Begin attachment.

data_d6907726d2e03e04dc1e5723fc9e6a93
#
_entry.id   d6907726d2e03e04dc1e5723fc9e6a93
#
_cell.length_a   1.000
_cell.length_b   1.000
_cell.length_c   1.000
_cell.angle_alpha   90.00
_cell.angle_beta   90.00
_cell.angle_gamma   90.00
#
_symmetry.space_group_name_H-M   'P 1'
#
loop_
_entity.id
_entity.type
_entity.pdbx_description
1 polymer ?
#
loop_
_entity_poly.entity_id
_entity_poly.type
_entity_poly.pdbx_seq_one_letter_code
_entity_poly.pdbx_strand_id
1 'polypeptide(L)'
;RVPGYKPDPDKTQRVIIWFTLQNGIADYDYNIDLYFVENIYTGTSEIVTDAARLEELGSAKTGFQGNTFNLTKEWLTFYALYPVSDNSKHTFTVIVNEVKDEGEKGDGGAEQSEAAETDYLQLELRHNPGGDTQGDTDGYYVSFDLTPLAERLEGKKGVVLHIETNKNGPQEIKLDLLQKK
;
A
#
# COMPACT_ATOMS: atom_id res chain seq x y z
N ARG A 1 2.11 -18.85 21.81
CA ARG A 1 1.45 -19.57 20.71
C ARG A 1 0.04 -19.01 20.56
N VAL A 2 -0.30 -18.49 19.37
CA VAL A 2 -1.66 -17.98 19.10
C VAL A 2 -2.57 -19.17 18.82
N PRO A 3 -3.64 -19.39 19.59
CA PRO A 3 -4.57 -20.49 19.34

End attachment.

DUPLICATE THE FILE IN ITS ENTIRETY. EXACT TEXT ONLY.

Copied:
data_d6907726d2e03e04dc1e5723fc9e6a93
#
_entry.id   d6907726d2e03e04dc1e5723fc9e6a93
#
_cell.length_a   1.000
_cell.length_b   1.000
_cell.length_c   1.000
_cell.angle_alpha   90.00
_cell.angle_beta   90.00
_cell.angle_gamma   90.00
#
_symmetry.space_group_name_H-M   'P 1'
#
loop_
_entity.id
_entity.type
_entity.pdbx_description
1 polymer ?
#
loop_
_entity_poly.entity_id
_entity_poly.type
_entity_poly.pdbx_seq_one_letter_code
_entity_poly.pdbx_strand_id
1 'polypeptide(L)'
;RVPGYKPDPDKTQRVIIWFTLQNGIADYDYNIDLYFVENIYTGTSEIVTDAARLEELGSAKTGFQGNTFNLTKEWLTFYALYPVSDNSKHTFTVIVNEVKDEGEKGDGGAEQSEAAETDYLQLELRHNPGGDTQGDTDGYYVSFDLTPLAERLEGKKGVVLHIETNKNGPQEIKLDLLQKK
;
A
#
# COMPACT_ATOMS: atom_id res chain seq x y z
N ARG A 1 2.11 -18.85 21.81
CA ARG A 1 1.45 -19.57 20.71
C ARG A 1 0.04 -19.01 20.56
N VAL A 2 -0.30 -18.49 19.37
CA VAL A 2 -1.66 -17.98 19.10
C VAL A 2 -2.57 -19.17 18.82
N PRO A 3 -3.64 -19.39 19.59
CA PRO A 3 -4.57 -20.49 19.34